New Ukrainian hub to help refugees is inundated with offers of support

Pop-up hub in Dún Laoghaire hub offers Ukrainian refugees free clothes and other items

If there is a universal symbol for toddlers and wobblers, it is probably Peppa Pig. Four-year-old Magdalena Medenska made straight for a Peppa toy when she visited the Ukrainian pop-up hub in Dún Laoghaire Shopping Centre on Thursday.

Magdalena's Peppa Pig was left behind when her family fled Ternopil in western Ukraine after it was bombed by Russia early in the war. She, her mother Tatiana and brother Vadim Yarema (18) have been in Ireland for two weeks and are staying in a central Dublin hotel. Her sister (16) stayed in Ukraine to mind her grandparents.

Ms Medenska said the family are as happy as could be expected in the circumstances. She describes Irish people as “open-hearted” and warm.

The Ukrainian hub stemmed from an idea of three Russian friends. Oxena Crossen, who has been living in Ireland for two decades, said they could have sat at home cursing Russia’s invasion of her father’s home country, but they instead decided to do something about it.


She said some might assume that Russians share a “common guilt” about what is happening, but half of her relatives are Ukrainian.

“We are all heartbroken. It has left us burning inside,” she said. “It is extremely sad. It is like an aggression from the 20th century.”

The hub started out above a coffee shop in Sandycove, but space soon ran short and they have relocated to a larger space in Dún Laoghaire.

A local electrician worked free of charge to ensure it opened on time and Dunnes Stores provided hangers and rails. The shop is piled high with clothes, books, toys and toiletries, with everything free for Ukrainian refugees. Twice the amount seen on the shop floor is being held in storage.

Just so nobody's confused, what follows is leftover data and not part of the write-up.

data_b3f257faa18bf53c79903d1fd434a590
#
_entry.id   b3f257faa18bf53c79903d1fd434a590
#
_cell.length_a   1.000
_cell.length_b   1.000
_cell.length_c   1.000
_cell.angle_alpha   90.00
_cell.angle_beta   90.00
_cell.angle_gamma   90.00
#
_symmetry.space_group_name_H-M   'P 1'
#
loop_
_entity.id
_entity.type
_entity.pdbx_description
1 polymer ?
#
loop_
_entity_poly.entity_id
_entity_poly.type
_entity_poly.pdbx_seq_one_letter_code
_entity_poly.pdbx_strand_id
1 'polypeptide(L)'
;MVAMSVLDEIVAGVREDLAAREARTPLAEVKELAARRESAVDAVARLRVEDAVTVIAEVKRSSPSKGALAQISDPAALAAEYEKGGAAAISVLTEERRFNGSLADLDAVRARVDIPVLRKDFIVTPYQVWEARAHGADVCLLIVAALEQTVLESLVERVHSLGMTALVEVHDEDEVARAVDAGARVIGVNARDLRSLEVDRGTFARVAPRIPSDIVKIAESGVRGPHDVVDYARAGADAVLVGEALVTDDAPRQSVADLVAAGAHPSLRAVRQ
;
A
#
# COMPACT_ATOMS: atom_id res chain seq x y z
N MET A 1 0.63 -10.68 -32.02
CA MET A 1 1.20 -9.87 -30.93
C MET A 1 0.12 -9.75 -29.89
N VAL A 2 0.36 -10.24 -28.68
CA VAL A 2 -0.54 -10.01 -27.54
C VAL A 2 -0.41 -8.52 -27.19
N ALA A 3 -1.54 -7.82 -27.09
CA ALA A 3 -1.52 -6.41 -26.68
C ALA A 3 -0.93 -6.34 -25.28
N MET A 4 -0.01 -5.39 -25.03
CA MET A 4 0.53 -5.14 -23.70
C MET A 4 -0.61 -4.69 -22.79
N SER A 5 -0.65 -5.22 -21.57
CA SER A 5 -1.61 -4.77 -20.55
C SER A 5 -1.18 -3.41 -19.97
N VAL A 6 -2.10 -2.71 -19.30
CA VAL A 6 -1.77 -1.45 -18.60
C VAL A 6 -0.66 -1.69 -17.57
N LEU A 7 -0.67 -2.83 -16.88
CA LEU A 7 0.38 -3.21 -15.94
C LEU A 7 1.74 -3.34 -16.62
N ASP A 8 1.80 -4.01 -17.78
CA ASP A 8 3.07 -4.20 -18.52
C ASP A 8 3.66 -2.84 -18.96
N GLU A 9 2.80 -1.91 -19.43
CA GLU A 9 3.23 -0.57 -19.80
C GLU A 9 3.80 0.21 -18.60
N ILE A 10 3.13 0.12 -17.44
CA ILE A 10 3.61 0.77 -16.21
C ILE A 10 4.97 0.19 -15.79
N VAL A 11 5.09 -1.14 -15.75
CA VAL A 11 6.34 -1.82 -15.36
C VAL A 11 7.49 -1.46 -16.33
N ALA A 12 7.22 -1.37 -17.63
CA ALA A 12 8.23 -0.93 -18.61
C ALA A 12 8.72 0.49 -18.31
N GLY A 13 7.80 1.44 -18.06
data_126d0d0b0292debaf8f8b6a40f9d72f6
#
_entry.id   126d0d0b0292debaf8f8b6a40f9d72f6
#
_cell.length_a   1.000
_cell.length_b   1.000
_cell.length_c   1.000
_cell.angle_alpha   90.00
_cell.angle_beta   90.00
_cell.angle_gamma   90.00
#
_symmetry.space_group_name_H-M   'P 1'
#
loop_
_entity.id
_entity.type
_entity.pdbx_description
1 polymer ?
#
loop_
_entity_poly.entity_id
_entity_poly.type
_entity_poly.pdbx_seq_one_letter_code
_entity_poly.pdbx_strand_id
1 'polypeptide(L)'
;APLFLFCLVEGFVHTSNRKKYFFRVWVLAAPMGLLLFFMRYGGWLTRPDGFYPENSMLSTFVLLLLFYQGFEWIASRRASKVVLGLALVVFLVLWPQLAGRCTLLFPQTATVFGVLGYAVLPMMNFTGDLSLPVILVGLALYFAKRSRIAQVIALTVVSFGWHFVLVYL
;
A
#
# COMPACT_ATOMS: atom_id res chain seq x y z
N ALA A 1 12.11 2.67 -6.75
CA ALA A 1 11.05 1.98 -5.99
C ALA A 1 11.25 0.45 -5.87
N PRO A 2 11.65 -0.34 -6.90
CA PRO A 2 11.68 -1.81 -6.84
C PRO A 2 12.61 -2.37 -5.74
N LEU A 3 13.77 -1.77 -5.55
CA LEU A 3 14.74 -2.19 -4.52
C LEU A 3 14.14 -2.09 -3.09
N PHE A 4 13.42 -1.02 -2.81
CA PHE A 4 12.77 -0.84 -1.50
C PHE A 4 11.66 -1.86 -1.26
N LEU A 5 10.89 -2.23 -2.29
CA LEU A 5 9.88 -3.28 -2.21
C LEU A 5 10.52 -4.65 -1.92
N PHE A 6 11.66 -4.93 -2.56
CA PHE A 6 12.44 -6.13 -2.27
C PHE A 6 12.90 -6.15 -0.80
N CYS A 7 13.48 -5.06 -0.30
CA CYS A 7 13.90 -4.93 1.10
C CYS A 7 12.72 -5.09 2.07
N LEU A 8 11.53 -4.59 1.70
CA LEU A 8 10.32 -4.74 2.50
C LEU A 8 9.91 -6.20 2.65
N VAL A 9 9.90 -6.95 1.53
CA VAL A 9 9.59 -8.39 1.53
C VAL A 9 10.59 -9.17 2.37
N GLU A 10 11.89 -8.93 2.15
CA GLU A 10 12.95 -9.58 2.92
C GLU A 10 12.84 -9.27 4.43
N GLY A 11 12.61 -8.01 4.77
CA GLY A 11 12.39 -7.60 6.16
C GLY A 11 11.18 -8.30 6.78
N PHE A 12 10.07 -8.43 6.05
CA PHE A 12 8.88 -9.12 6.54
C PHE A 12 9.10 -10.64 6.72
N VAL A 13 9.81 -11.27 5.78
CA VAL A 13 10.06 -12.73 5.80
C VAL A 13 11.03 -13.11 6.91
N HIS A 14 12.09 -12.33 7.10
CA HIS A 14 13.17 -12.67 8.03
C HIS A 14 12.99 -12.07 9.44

"It's a great humanitarian and community project," Ms Crossen said. "Everybody has been happy to give us stuff. We have spent weeks and weeks sorting out the clothes."

The demand is great and donations are still being sought. Casual clothes such as hoodies and T-shirts are needed, she said, while demand for suits, beautiful dresses or high heels is low, for now anyway.

Ruslana Tymofeyeva left western Ukraine with her daughter when she started to hear air raid sirens every night. She spent two weeks in Croatia before arriving in Ireland on March 25th. They are staying with an Irish family and she said her 10-year-old has settled in well. "Children adapt easier."


Volunteer Svetlana Litmanova, a Ukrainian woman living in Ireland for 20 years, said the refugees are remarkably respectful.

“I have seen children taking an extra toy and being told, ‘You already have a toy. Other children need toys,’” she said.

Ms Litmanova is a psychologist and believes that many of those fleeing Ukraine have post-traumatic stress disorder.

“Imagine having to leave everything you have behind. You don’t know where you are going,” she said. “I would love to give these people all my heart . . . What Ukrainians need most is a hug and they need a little bit of hope and optimism.

“In the western world we are so accustomed to be able to get used to free expression and being safe.”

Claire McAfee, an Irish volunteer with the hub, brought her mini-Dachshund, Daisy, dressed in the blue and yellow of Ukraine to the shop.

“I keep saying that if the shoe was on the other foot, they would be doing the same for us,” she said. “They are normal people with normal jobs. A lot of them who arrive have absolutely nothing. Their homes have been blown to bits.”

The hub is looking for volunteers. Those who wish to help should visit

Ronan McGreevy

Ronan McGreevy

Ronan McGreevy is a news reporter with The Irish Times